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teaching is the easy pary...it's controlling our hs that's hard!

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I've lost control of our home school!


We just started, this is week 4. I mean, just started for the very first time. My kids are 4th and 2nd grade, but I've already lost control.


We're starting later and later each day. Today we didn't finish breakfast until after 9am and piano lesson is at 10am! So I am just having the kids each practice before we go, but it's basically a wasted morning. It'll be almost lunch time by the time we get back. And we have a PE class at 2!


Yesterday was a day that one distraction after another came at us, most unexpected, so we barely did the basics even. Between a few phone calls I couldn't leave unanswered, to a last minute babysitting need for our niece, to family stopping by to drop off stuff (twice), and a friend popping in...AAaahhh! I couldn't wait to leave for our Small Group last night because it meant I could just sit for an hour. And then today starting off as a waste...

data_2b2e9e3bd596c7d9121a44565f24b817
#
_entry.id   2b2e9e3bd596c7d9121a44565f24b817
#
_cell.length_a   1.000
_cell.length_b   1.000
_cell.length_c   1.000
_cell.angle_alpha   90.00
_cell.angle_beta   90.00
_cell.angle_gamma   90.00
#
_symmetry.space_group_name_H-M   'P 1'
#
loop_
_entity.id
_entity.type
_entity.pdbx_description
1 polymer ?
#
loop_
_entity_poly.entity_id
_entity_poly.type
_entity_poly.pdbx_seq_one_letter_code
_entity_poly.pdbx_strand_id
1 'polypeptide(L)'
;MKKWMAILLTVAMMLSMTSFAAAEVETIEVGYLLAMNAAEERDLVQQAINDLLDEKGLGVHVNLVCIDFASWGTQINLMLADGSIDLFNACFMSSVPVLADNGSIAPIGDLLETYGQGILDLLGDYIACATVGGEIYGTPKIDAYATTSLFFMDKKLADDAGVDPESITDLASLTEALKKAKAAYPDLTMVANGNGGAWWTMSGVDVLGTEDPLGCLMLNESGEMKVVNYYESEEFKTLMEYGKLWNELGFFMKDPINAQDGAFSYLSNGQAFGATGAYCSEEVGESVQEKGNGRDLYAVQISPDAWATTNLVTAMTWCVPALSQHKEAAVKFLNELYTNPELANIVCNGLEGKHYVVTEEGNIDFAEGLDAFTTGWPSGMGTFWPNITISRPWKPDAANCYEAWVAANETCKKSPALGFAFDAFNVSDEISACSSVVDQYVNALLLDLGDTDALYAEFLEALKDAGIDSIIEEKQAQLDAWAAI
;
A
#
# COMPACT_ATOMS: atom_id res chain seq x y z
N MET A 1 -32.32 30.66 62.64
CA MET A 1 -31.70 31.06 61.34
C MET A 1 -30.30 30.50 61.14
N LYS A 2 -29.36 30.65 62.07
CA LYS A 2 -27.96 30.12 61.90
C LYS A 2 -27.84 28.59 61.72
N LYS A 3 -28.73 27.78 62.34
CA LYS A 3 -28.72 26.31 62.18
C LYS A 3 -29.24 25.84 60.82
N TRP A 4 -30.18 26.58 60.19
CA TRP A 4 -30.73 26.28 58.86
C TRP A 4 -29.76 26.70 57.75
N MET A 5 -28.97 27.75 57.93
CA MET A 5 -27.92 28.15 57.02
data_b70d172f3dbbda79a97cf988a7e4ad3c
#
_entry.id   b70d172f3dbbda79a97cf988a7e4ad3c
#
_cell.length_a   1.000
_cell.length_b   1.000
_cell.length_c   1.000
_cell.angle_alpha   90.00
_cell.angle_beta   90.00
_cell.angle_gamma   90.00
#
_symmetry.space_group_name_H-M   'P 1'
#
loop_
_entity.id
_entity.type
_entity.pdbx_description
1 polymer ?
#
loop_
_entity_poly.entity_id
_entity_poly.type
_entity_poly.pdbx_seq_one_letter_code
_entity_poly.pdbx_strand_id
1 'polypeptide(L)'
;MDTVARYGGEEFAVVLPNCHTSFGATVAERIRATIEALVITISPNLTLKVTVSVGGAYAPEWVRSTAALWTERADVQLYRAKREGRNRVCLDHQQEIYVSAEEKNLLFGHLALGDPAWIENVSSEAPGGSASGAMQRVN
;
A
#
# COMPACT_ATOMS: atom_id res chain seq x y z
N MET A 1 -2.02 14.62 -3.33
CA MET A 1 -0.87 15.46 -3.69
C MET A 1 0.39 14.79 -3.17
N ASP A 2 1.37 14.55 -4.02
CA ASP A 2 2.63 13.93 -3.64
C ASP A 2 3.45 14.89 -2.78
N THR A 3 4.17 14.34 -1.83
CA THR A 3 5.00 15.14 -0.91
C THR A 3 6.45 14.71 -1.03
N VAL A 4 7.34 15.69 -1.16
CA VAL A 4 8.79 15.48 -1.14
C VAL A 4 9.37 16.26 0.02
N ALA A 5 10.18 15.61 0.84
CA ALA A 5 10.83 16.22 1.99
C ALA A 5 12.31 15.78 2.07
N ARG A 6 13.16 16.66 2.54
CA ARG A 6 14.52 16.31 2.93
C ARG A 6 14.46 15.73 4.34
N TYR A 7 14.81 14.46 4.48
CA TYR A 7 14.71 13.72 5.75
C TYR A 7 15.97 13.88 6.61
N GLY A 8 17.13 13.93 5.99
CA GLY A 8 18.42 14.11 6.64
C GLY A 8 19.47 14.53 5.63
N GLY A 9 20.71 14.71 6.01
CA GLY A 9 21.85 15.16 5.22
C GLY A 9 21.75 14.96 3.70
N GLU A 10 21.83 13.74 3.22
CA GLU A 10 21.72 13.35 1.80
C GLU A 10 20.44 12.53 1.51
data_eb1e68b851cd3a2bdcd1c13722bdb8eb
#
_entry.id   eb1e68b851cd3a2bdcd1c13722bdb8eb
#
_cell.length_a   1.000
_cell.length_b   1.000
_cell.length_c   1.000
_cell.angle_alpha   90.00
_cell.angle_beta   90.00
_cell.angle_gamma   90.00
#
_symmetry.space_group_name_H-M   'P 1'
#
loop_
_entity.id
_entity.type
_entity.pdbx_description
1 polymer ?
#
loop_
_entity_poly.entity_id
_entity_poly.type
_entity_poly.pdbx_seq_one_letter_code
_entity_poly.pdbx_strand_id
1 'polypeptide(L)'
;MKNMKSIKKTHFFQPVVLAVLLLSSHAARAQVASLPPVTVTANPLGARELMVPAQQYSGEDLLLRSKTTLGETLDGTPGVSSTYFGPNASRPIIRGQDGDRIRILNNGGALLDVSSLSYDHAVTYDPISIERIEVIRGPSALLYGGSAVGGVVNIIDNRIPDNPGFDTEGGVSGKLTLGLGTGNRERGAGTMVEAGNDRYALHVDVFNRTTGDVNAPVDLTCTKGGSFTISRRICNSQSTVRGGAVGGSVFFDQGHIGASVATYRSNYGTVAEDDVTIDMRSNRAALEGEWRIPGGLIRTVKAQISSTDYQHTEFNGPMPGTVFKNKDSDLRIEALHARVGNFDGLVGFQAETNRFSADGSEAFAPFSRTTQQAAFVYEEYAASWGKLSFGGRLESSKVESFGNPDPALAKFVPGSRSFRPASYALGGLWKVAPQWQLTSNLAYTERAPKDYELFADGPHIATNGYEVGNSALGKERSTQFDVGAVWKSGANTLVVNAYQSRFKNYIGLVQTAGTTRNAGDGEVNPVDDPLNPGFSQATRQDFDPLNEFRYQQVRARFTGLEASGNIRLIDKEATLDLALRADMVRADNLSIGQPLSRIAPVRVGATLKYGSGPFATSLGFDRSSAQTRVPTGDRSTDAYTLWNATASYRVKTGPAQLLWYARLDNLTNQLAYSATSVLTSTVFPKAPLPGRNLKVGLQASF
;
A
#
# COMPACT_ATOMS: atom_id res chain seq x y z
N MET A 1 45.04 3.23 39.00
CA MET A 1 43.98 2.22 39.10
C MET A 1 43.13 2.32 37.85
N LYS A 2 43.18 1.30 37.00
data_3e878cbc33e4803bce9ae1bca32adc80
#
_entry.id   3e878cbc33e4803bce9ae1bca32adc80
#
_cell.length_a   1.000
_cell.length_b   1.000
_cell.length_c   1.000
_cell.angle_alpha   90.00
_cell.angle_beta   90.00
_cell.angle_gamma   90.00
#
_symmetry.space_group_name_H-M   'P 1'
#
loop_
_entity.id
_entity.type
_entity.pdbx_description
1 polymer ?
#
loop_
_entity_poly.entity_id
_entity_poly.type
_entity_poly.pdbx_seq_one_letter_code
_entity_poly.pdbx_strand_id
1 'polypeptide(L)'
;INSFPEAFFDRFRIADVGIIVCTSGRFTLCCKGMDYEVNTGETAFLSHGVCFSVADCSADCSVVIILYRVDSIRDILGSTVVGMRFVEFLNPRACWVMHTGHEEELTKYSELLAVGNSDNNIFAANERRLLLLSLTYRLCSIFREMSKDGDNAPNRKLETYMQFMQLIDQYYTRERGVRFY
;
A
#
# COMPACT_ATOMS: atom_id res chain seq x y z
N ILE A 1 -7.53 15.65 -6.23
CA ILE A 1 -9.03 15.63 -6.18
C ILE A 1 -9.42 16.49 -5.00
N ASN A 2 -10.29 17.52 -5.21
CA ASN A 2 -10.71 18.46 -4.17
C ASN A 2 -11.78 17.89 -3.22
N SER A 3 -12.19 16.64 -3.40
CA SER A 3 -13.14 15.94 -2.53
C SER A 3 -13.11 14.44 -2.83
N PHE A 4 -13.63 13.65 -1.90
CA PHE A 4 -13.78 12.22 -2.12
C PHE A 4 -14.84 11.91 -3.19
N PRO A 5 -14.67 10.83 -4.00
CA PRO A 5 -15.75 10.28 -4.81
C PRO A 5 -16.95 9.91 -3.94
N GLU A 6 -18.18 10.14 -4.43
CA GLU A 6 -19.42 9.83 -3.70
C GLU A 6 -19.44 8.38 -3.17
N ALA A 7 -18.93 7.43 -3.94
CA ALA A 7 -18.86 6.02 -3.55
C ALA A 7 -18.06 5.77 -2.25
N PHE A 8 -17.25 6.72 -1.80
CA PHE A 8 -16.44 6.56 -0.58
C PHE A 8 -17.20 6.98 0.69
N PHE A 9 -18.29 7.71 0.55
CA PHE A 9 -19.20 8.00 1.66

So I have a bad attitude already for the day. I may take a walk while the kids are in lessons to get my head on straight.


Can anyone give me some "tough love" and tell me where I'm going wrong. I know the loss of control is my own doing. What do YOU do to keep on track, to keep disciplined, orderly...


At 4 weeks into my hs experience I'm disheartened. And the teaching is the easy part, LOL!


PS> Did I mention I'm not naturally disciplined? :tongue_smilie: